How Does 800,000 CPWs in a 2U Server Grab You?
November 30, 2009 Timothy Prickett Morgan
At the SC09 supercomputing trade show in Portland, Oregon, last week, I got a tour of the very first Power7-based server that IBM is talking publicly about. It is called the Power7 IH supercomputer node, and it is one of the 2,048 nodes in the “Blue Waters” massively parallel machine that Big Blue is building for the University of Illinois.
There is not a lot of i5/OS angle to this machine, I will admit, but some of the nifty chip and networking technologies that IBM is deploying in Blue Waters can–and probably will–be deployed in commercial servers running AIX, Linux, and i operating systems.
As I explained back in September, IBM is taking four eight-core Power7 chips and integrating them on a single piece of ceramic to create a monster chip with 32 cores and 1 teraflop of aggregate number-crunching power running at 4 GHz. In the picture to the right, the chip package on the left is this multichip module. This MCM package has 512 GB/sec of aggregate memory bandwidth and 192 GB/sec of I/O bandwidth. Each MCM has 16 DDR3 memory modules allocated to it, according to Alan Brenner, a senior technical staff member of the server and network architecture team within IBM’s Systems and Technology Group who walked me through this monster node. That is 4 GB per core. IBM is able to cram a 16-socket drawer (eight processor MCMs, eight switches, and 1 TB of main memory) into a space that measures 2U high (just like most workhorse servers, which are 3.5 inches), but which is 39 inches wide (not 19 inches like normal servers) and is 72 inches deep.
The other neat part of the Blue Waters machine is a hub/switch module, which is next to the Power7 MCM in the picture above. This hub/switch fits into the same-sized socket as this Power7 IH processor MCM (they both have 5,336 pins). This hub/switch module takes the best ideas from IBM’s “Federation” supercomputing switches (which were used in the ASCI Blue and ASCI Purple supers) and InfiniBand, and mixes them up to create a new, flat switch interconnect that can link 2,048 drawers together into a reasonably flat and low-latency network. The hub/switch provides connectivity between the right Power7 nodes on the board through the motherboard underneath it all, and provides optical links out to adjacent drawers, which are clustered into four-drawer units called supernodes. Blue Waters is 512 of these supernodes linked together.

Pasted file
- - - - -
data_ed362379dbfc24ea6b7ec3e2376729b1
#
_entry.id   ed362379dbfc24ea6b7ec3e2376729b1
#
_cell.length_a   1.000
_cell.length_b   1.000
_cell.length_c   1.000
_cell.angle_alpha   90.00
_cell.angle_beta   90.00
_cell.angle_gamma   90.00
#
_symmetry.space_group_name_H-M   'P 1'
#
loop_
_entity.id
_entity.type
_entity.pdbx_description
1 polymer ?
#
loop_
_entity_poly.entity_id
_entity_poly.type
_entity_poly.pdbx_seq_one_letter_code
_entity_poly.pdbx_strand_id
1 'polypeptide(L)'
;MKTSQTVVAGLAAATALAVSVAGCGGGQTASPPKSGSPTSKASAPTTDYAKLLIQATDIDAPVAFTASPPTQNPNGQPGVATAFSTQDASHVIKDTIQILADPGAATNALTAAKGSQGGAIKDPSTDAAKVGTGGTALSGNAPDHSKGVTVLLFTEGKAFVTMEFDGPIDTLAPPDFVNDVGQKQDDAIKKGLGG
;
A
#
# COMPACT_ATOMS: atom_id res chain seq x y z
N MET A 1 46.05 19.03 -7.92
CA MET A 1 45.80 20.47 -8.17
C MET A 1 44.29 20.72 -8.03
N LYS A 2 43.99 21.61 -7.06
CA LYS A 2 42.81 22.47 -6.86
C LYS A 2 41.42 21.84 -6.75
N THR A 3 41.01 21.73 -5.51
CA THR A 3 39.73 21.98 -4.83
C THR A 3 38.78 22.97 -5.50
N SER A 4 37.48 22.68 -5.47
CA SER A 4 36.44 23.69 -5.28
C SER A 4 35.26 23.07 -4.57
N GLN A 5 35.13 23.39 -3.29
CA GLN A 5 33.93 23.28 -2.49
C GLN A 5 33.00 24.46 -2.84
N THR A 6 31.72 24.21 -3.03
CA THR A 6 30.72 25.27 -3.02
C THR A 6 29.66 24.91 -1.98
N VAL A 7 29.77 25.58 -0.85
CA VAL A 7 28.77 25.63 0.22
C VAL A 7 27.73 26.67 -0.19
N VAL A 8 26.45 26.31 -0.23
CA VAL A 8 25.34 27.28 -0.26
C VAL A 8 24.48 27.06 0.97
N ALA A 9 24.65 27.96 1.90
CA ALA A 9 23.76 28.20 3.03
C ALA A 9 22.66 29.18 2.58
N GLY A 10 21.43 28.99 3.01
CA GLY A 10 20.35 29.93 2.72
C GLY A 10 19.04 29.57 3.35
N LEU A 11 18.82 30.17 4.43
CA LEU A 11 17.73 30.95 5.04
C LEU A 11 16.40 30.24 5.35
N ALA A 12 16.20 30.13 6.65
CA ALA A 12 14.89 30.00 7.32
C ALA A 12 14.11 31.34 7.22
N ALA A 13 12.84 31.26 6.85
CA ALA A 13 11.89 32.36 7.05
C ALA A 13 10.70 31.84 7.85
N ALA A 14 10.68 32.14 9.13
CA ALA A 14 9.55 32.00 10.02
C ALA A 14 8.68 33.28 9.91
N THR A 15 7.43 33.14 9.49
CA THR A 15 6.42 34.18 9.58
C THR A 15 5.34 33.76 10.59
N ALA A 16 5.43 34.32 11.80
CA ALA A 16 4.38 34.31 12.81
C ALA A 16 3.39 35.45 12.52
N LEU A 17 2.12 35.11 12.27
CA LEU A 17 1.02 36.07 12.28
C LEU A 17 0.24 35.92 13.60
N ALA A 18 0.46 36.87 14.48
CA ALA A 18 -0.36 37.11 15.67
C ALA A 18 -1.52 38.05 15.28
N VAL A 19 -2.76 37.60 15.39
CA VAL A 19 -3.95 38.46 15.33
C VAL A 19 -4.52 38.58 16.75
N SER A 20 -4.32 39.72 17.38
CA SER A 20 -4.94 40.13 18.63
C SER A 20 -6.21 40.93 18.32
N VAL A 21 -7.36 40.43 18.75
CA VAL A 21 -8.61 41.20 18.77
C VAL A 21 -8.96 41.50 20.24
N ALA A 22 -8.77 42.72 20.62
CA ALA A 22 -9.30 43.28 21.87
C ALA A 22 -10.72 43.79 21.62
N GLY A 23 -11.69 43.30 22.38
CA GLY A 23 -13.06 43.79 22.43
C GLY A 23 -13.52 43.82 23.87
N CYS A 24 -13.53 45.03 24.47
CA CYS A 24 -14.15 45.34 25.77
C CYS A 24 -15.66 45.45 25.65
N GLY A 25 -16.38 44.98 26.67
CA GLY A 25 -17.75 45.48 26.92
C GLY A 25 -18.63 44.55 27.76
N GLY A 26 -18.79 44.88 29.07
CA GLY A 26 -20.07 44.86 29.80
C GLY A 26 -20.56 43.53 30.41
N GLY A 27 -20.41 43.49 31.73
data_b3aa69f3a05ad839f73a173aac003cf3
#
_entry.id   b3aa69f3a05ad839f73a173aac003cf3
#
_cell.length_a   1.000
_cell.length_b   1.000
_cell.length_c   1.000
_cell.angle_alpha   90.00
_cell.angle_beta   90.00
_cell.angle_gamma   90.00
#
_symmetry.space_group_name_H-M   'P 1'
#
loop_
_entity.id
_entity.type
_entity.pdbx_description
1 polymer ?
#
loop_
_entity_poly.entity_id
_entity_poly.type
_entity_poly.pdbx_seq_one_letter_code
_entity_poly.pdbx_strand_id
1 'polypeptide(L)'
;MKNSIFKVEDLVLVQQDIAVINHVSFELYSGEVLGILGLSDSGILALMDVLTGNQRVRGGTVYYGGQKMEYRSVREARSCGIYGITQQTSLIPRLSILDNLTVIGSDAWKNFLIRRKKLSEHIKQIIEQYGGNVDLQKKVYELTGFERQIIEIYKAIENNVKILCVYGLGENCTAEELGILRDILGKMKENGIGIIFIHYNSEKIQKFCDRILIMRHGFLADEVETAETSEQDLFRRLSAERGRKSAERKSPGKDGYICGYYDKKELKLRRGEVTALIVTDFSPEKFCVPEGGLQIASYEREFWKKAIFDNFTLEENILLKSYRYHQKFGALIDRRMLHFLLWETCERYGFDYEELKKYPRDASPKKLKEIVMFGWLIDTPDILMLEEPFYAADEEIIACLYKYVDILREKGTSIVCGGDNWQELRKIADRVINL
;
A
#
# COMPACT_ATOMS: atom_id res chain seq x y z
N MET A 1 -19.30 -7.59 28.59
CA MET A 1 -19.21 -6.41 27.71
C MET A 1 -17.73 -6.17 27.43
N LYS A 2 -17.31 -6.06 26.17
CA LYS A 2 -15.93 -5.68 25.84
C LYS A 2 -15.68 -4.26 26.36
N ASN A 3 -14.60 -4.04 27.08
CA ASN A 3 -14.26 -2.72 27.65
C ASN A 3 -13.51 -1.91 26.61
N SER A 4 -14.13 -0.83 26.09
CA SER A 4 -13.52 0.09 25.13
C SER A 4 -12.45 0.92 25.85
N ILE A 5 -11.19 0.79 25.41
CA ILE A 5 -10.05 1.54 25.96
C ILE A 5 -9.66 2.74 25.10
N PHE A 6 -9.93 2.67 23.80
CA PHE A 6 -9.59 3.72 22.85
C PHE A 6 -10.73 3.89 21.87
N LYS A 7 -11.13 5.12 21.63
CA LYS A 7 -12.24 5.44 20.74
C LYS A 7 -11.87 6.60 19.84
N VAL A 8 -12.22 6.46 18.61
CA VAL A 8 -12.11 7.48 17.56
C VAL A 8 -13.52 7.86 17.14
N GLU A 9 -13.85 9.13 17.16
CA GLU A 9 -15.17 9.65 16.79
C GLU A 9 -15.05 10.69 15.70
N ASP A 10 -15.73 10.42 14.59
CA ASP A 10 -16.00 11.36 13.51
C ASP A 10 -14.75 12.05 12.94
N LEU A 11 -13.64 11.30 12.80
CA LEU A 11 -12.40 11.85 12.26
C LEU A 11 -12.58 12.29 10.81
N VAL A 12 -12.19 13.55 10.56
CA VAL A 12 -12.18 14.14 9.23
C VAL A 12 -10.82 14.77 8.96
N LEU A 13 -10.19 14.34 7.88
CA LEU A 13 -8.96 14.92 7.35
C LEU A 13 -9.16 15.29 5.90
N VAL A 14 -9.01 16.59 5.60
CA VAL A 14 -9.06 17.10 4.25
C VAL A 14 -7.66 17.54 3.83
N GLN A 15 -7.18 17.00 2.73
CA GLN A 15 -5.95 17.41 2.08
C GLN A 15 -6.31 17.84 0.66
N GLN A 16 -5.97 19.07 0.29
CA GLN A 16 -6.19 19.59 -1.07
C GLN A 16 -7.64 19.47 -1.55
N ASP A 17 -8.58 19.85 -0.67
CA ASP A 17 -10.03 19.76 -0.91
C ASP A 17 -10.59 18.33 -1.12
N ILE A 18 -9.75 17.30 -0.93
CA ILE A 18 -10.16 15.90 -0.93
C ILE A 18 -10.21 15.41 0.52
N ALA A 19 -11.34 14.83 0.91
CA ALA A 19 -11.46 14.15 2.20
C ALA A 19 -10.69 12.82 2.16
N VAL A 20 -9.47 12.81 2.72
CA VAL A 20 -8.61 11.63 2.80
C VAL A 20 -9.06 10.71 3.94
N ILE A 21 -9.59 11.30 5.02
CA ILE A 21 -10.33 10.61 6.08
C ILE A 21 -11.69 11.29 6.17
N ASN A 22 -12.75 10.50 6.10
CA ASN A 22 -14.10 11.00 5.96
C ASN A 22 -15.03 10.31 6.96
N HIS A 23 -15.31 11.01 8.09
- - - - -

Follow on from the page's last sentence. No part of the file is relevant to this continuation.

Take a look at the Power7 IH drawer, which weighs just over 300 pounds fully loaded and has 16 PCI-Express 2.0 x16 slots off to the left. Power supplies and water-cooling links are on the right, with memory banks wrapping around the processors, and the hub/switches sandwiched in between the left memory bank and the I/O slots.
While I like processing as much as anybody, it was the hub/switch that made me stop and think. Brenner explained that the hub/switch module delivered a total of 1,128 GB/sec of aggregate bandwidth. The host connection between the Power7 MCMs inside a single drawer is rated at 192 GB/sec, with another 336 GB/sec of connectivity to the seven other local nodes on the drawer. There is also 240 GB/sec of bandwidth between the nodes in a four-drawer supernode, and 320 GB/sec dedicated to linking nodes to remote nodes in the entire Blue Waters machine. And because there needs to be a way to talk to disks and such, IBM tossed in another 40 GB/sec of general purpose I/O bandwidth.
Imagine taking a single drawer of this box and using the hub/switch as the backbone of a SMP/NUMA server. You’d have 1 TB of memory and around 800,000 CPWs of aggregate transactional processing capacity. Cut the memory in half and slap in some flash storage to interface with external disk storage that links in through the substantial bandwidth leading out of the drawer, and you could create an incredibly powerful transaction processing engine.
I can imagine one of those Power7 MCMs replacing an entire Power 570 box using Power6+ chips. It might fit into a 1U server with lots of room to spare and deliver around 100,000 CPWs of AS/400-style power.